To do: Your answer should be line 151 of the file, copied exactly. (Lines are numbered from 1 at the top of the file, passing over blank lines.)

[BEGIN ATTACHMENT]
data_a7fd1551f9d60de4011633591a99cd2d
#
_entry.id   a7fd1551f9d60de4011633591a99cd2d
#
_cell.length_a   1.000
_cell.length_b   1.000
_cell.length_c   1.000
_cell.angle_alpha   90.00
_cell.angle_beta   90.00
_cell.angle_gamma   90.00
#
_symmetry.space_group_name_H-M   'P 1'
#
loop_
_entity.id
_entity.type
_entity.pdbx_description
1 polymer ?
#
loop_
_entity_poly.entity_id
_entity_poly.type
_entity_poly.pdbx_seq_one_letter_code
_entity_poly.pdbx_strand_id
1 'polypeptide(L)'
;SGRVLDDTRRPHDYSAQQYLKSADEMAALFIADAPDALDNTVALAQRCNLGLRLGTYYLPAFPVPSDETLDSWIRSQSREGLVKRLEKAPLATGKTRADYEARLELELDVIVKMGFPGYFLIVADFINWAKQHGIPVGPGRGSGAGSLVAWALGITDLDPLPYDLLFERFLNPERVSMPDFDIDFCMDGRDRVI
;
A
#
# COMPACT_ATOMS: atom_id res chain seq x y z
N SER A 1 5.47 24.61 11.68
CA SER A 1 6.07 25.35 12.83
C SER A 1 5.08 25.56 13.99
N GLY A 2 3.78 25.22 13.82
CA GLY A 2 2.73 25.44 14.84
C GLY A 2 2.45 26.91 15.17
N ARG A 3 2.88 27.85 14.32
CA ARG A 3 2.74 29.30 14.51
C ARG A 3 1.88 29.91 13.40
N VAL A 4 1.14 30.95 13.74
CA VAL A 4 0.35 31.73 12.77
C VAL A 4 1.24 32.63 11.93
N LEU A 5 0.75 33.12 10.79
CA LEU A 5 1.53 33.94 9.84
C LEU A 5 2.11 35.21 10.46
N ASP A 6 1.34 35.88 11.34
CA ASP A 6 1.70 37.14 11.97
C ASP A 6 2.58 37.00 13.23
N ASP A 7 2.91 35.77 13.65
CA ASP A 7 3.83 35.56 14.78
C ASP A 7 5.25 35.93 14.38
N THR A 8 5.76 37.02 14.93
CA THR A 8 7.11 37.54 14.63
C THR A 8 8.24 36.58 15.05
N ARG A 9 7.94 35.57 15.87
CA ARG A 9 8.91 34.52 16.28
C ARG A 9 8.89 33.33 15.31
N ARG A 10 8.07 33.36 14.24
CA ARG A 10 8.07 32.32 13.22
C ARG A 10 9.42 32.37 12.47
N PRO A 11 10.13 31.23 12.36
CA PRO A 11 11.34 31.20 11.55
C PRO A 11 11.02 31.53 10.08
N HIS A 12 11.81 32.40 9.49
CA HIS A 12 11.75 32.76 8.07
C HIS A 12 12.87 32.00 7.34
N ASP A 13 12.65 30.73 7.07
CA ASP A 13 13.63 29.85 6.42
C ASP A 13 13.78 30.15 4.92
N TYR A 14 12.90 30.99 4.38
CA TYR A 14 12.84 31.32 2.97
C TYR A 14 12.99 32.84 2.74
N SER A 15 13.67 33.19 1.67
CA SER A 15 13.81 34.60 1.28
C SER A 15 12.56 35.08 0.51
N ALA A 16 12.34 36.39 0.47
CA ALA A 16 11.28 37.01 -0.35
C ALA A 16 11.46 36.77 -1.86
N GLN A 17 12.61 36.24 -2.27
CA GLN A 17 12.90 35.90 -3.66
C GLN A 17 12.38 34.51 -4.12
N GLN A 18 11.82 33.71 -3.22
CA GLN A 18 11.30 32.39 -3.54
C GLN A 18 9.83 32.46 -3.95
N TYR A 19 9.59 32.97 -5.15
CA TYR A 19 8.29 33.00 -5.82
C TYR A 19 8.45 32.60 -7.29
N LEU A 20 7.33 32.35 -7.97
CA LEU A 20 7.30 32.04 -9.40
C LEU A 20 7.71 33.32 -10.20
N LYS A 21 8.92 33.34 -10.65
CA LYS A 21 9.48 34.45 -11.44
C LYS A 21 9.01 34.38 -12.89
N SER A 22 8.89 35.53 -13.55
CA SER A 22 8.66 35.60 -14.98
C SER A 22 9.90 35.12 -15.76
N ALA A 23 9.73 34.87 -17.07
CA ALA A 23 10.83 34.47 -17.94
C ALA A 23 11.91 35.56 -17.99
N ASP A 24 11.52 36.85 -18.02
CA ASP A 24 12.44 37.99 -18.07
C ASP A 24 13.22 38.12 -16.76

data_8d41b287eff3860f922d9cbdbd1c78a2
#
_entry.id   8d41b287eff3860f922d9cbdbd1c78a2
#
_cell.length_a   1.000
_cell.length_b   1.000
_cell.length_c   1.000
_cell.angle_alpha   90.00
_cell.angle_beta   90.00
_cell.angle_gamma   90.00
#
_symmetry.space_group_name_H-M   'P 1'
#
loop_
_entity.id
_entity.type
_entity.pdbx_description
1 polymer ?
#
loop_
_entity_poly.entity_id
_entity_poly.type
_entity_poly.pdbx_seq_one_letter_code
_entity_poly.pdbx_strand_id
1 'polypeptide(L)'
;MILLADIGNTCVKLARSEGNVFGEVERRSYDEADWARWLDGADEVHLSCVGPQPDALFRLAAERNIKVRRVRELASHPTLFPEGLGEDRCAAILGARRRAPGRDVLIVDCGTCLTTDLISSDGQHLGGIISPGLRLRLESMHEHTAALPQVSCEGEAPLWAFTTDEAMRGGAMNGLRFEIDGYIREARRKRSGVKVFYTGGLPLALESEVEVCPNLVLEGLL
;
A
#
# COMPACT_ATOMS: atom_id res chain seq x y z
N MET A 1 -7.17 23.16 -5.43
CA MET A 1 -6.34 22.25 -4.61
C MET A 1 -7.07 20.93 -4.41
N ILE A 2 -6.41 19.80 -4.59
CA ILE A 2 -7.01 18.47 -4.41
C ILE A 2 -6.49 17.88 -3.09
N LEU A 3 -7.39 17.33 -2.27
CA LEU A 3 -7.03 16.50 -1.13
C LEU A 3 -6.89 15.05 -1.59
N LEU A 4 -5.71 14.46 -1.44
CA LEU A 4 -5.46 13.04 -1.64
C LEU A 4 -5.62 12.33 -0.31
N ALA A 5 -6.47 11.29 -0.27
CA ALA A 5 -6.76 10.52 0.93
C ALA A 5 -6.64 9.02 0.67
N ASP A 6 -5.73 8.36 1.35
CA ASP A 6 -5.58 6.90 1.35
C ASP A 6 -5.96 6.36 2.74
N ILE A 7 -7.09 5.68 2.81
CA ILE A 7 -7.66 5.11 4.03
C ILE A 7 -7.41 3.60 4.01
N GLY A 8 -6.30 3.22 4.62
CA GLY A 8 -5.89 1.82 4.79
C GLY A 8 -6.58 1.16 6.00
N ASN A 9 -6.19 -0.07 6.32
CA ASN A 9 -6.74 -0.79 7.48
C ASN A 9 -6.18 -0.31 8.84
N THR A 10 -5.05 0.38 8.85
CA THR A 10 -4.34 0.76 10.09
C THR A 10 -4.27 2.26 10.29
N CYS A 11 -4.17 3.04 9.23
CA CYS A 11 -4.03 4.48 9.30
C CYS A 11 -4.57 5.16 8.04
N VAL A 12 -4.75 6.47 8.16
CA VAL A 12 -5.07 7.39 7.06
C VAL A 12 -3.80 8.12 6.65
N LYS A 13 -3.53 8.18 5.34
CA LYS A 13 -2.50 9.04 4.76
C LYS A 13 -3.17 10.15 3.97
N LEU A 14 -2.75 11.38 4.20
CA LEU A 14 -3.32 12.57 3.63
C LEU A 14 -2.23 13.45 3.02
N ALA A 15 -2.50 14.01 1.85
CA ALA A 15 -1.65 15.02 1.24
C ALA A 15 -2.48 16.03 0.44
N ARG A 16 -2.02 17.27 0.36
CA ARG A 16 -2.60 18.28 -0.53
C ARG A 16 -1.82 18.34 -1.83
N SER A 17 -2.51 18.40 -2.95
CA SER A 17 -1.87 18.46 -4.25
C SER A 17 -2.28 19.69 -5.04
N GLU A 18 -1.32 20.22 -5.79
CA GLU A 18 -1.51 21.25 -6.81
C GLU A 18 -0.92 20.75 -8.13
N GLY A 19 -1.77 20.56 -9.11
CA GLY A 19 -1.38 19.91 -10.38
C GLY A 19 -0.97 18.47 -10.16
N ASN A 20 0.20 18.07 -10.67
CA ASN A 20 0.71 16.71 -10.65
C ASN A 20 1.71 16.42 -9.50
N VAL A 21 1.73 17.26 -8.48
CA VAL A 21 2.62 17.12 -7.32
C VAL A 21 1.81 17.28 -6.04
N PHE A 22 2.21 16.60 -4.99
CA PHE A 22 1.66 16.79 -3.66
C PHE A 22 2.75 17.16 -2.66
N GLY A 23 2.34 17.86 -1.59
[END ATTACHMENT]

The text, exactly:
N ILE A 7 -7.09 5.68 2.81